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time: ParseInLocation incorrect after 2038 #25343

jimcheetham opened this issue May 10, 2018 · 7 comments

time: ParseInLocation incorrect after 2038 #25343

jimcheetham opened this issue May 10, 2018 · 7 comments


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@jimcheetham jimcheetham commented May 10, 2018

Please answer these questions before submitting your issue. Thanks!

What version of Go are you using (go version)?


Does this issue reproduce with the latest release?


What operating system and processor architecture are you using (go env)?


What did you do?

Used time.ParseInLocation to grok a time from "Europe/London"

Noticed that the resulting time switched from BST (appropriate for the month/day used) to GMT after 2038

package main

import "fmt"
import "time"

func main() {

	var timet = "2037-05-06 00:54:39"
	var timef = "2038-05-06 00:54:39"

	tz, _ := time.LoadLocation("Europe/London")

	tinz, _ := time.ParseInLocation("2006-01-02 15:04:05", timet, tz)
	finz, _ := time.ParseInLocation("2006-01-02 15:04:05", timef, tz)

	fmt.Printf("TimeT: %v\nTimeF: %v\n", tinz, finz)

What did you expect to see?

TimeT: 2037-05-06 00:54:39 +0100 BST
TimeF: 2038-05-06 00:54:39 +0100 BST

The 2038 date as BST, the same as the 2037 date. See this example of GNU coreutils 8.26 date() :

$ TZ="Europe/London" date -d '2018-05-06 00:54:39'
Sun May  6 00:54:39 BST 2018
$ TZ="Europe/London" date -d '3304-05-06 00:54:39'
Tue May  6 00:54:39 BST 3304

What did you see instead?

TimeT: 2037-05-06 00:54:39 +0100 BST
TimeF: 2038-05-06 00:54:39 +0000 GMT
@ianlancetaylor ianlancetaylor changed the title time.ParseInLocation incorrect after 2038 time: ParseInLocation incorrect after 2038 May 10, 2018
@ianlancetaylor ianlancetaylor added this to the Go1.12 milestone May 10, 2018
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@mdcnz mdcnz commented May 14, 2018

GMT = UTC+0, Greenwich Mean Time
BST = UTC+1, British Summer Time, daylight saving

Times after 2038 seem to stop adjusting to or from daylight saving zones, because the time exceeds the available timezone transitions.

Instead, the latest available zone transition is returned. It may or may not be in daylight saving. See Location.lookup.

Zone transitions are derived either from the system timezone db (eg /etc/timezone) or from a local copy (eg, $GOROOT/lib/time/ This can be selected by the ZONEINFO env var.

Zone transitions are parsed in LoadLocationFromTZData

	// If version == 2 or 3, the entire file repeats, this time using
	// 8-byte ints for txtimes and leap seconds.
	// We won't need those until 2106.

That code comment might not be correct. The year 2106 is the limit of unsigned 32 bit integer seconds since the epoch, but the timezone information format states These 32-bit values are limited to representing times no later than 19 January, 2038 03:14:07 UTC. (max signed 32 bit int since unix epoch). Looks like zone transitions beyond 2038 won't be parsed, even if available in source timezone data.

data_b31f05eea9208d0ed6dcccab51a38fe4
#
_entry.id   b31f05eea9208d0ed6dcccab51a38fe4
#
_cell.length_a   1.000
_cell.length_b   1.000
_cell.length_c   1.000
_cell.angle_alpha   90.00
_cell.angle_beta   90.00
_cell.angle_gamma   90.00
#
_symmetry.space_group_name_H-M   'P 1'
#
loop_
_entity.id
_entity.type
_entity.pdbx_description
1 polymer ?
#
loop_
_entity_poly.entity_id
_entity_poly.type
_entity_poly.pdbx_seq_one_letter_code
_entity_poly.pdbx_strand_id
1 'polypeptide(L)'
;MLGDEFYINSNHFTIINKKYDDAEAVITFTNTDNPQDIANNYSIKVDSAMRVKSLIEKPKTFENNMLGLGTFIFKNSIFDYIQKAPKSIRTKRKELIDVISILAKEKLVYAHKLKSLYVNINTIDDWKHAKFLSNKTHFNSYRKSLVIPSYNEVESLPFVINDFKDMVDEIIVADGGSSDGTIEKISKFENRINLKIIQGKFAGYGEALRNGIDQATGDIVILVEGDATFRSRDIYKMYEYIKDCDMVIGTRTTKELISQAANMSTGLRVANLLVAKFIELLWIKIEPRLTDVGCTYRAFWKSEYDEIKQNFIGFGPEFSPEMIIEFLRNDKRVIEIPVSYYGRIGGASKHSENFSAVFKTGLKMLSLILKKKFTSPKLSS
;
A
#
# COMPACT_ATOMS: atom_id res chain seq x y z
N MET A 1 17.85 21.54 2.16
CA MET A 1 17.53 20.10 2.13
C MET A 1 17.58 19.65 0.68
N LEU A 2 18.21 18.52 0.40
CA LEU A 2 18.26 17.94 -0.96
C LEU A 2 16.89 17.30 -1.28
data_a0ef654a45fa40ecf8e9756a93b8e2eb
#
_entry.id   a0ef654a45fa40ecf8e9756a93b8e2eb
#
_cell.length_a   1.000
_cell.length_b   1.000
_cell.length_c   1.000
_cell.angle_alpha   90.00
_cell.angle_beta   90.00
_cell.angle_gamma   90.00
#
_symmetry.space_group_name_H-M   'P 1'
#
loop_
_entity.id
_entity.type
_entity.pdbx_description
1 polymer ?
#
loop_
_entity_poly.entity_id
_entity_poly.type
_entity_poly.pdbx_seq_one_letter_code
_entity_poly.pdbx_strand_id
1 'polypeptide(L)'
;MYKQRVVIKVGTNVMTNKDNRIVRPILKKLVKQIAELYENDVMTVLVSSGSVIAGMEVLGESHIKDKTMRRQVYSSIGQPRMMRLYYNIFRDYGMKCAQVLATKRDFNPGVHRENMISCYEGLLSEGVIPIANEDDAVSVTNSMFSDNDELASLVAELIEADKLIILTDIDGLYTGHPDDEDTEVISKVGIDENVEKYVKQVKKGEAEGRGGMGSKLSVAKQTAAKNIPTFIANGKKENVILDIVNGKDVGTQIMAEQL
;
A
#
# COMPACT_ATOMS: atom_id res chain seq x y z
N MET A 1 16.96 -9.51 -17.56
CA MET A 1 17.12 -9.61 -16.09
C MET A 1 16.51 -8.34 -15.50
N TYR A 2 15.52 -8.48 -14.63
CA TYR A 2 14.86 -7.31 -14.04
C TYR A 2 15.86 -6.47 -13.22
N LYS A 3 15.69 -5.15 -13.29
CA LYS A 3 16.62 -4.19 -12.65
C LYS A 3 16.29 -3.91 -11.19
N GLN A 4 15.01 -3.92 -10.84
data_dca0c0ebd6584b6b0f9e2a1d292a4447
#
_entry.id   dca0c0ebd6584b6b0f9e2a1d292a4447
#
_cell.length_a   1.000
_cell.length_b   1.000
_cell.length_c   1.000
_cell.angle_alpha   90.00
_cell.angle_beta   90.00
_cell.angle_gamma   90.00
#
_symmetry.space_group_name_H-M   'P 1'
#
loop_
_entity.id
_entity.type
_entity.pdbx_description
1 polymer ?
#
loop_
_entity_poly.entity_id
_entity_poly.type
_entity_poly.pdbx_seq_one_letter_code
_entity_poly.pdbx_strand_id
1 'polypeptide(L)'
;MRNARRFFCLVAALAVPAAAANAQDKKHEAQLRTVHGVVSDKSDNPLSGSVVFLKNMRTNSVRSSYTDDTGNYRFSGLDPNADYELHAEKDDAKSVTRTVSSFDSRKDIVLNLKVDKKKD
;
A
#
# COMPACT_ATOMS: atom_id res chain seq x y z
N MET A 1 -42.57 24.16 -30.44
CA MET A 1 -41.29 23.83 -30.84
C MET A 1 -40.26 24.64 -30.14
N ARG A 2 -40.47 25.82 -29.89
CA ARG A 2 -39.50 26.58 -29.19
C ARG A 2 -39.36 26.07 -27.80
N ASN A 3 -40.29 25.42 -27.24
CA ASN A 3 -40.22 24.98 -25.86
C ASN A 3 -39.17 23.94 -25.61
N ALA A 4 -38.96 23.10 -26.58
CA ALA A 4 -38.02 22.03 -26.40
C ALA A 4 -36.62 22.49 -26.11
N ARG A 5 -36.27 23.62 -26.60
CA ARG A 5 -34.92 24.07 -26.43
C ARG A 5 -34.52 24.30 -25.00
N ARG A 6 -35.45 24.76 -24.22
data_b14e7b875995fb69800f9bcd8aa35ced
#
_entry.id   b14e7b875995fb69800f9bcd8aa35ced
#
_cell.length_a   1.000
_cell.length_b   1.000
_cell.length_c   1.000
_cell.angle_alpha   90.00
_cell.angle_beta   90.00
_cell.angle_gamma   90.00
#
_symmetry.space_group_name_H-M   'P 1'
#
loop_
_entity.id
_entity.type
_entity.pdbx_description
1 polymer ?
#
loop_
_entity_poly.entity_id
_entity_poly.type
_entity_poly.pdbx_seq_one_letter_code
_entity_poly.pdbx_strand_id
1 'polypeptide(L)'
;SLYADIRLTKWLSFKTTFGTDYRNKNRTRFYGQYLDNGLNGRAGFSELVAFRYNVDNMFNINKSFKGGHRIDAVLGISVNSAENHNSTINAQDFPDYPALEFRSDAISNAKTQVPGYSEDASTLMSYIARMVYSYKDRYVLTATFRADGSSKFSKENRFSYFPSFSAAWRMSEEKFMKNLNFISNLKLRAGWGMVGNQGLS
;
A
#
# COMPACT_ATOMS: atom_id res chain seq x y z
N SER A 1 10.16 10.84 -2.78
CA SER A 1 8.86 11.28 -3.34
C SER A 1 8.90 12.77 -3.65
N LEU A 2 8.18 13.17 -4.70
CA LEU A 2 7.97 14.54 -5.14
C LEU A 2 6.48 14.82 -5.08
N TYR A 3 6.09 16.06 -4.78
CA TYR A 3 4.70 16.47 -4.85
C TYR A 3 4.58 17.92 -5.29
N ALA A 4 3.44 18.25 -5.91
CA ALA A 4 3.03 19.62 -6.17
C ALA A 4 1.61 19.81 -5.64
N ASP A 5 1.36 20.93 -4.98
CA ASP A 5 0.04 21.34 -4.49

Also, extended data is excluded from Go's, to reduce file size. In lib/time/update.bash:

# Turn off 64-bit output in time zone files.
# We don't need those until 2037.
perl -p -i -e 's/pass <= 2/pass <= 1/' zic.c
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@jimcheetham jimcheetham commented Jun 3, 2018

IANA's documentation ( mentions the issue, with a presumption that 64-bit values are expected:

The tz code attempts to support all the time_t implementations allowed by POSIX. The time_t type represents a nonnegative count of seconds since 1970-01-01 00:00:00 UTC, ignoring leap seconds. In practice, time_t is usually a signed 64- or 32-bit integer; 32-bit signed time_t values stop working after 2038-01-19 03:14:07 UTC, so new implementations these days typically use a signed 64-bit integer.

Is it the feeling here that Go should be using 64-bit values for TZ-related time?

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@odeke-em odeke-em commented Feb 4, 2019

Thank you for the report @jimcheetham and welcome to the Go project! Thank you too @mdcnz for the discussion and debugging.

So we didn't get to this during Go1.12 but I'll punt it for investigation for Go1.13 and @mdcnz if you'd like to take a deeper stab at this during Go1.13, all yours :) I'll also page some other folks too @robpike @ALTree @ianlancetaylor

@odeke-em odeke-em modified the milestones: Go1.12, Go1.13 Feb 4, 2019
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@iWdGo iWdGo commented Apr 8, 2019

Gregorian 2038 is the maximum year reachable with the 32-bit signed version from epoch. The tz database used by Go and others introduces issues beyond 2038 and falls back on defaults during that year for daylight saving time between others. This is a known effect as icann mentions. Specifically for Daylight Saving Time (anywhere), its future is not definite beyond 2038. Current behavior seems appropriate.

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@ianlancetaylor ianlancetaylor commented Apr 8, 2019

I think that the Go library is correctly reporting what the TZ database supports. The Go library does now use the extended data, for #30099. I don't think there is anything to do here on the Go side. Please comment if you disagree.

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@jimcheetham jimcheetham commented Apr 9, 2019

Are you suggesting that the changes referred to in #30099 ( have caused an improvement in this situation? If so, excellent :-)

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@ianlancetaylor ianlancetaylor commented Apr 10, 2019

They may have improved the situation. I don't know for sure.

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